How the People Democratic Party chief Mehbooba Mufti communicated the letter of support is a red herring. Whether every one of the MLAs she claimed would support the proposed government actually backed her was not relevant either. The only question the governor should have considered was whether it was possible to form a government with the numbers mentioned. Any doubts he had about the actual extent of support for the proposed government could have been addressed by simply ordering a floor test within 24 hours to minimise chances of horse-trading, or coercion. But having learnt nothing from the law or past experience, Malik chose to dissolve the Assembly and plunge the state into a political and constitutional crisis.

It remains to be seen if the Supreme Court will intervene in time to prevent a fresh election. The apex court is usually loath to replace “the wisdom and the will of the people” with its own, and unless a compelling reason is placed before it to restore status quo ante, it may not revive the Assembly even if it delivers a judgement against the governor. For an instance where a court refused to allow a fresh election and restored an illegally dissolved Parliament, we only need to look at what happened in Sri Lanka earlier this month.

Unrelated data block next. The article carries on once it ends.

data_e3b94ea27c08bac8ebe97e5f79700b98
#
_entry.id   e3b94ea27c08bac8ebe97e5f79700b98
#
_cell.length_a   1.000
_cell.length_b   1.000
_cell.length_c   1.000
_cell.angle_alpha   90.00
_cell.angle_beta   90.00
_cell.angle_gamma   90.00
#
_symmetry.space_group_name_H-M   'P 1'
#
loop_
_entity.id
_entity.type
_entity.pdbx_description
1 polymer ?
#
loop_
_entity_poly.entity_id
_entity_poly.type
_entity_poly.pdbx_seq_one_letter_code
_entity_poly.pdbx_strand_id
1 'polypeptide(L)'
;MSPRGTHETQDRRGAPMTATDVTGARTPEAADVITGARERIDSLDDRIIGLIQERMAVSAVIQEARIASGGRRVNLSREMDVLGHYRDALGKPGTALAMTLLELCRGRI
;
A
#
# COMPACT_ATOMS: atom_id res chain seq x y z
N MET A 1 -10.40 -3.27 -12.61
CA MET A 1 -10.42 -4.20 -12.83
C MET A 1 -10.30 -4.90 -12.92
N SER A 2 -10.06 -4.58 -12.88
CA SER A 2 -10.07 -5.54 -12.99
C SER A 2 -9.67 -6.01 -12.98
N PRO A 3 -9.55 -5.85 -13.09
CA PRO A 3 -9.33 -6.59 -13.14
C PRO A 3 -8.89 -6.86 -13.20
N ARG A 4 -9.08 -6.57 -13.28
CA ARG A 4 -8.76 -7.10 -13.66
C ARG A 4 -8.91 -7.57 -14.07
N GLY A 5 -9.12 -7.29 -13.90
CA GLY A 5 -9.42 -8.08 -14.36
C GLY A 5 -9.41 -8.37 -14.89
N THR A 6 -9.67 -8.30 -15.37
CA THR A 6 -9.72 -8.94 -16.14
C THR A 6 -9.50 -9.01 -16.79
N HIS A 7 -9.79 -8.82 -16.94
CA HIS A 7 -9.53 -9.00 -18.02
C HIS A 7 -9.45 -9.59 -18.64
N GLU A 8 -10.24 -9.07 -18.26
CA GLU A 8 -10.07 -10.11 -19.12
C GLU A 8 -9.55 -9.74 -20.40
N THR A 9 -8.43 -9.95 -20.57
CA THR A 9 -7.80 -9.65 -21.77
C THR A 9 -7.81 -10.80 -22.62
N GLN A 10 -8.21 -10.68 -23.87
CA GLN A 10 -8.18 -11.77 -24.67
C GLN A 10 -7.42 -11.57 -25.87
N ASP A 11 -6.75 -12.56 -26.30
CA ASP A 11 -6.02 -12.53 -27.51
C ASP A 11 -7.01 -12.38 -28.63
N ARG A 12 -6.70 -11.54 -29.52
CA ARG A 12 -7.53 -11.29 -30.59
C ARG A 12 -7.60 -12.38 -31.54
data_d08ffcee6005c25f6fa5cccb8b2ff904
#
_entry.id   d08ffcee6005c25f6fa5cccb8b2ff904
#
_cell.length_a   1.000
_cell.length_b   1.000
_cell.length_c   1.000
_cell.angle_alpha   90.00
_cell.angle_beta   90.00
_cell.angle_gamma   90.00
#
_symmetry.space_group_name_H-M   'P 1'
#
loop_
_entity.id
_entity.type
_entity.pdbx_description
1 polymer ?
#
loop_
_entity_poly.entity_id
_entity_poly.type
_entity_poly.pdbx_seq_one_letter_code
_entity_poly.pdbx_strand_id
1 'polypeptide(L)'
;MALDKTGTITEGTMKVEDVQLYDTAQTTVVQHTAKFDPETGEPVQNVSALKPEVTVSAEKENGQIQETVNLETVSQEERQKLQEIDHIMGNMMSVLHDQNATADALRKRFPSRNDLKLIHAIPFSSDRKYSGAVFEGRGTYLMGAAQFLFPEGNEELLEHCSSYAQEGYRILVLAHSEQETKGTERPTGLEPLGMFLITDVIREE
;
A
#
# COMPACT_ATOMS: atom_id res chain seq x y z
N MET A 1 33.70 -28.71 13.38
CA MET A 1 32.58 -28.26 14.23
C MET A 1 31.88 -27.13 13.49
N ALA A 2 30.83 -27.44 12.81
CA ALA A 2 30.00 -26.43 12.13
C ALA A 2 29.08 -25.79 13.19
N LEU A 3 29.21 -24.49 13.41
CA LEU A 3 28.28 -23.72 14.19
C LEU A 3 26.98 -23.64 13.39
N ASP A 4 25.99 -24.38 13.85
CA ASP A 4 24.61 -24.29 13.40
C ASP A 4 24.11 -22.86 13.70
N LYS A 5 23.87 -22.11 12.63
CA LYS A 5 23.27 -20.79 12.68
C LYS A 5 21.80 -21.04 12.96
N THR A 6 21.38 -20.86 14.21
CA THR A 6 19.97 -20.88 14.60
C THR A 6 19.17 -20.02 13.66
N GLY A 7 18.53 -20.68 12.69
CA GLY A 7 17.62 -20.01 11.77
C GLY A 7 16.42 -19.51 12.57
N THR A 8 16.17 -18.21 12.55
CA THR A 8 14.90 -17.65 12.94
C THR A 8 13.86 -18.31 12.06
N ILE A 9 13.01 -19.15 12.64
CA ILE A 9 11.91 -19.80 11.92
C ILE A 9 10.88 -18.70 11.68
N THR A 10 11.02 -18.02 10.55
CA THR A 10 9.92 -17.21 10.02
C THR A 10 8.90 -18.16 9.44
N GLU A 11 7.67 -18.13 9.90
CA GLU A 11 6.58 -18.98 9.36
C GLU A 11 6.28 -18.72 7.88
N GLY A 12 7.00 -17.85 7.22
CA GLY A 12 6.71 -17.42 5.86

Whatever the Supreme Court chooses to do or not do, this episode is yet another reminder that it is probably time to rethink the whole idea of a governor appointed by the Centre. Far from enabling some sort of constitutional rule, governors have consistently been party to all sorts of unconstitutional and unethical moves to undermine democracy and federalism in India. Malik has proved no different.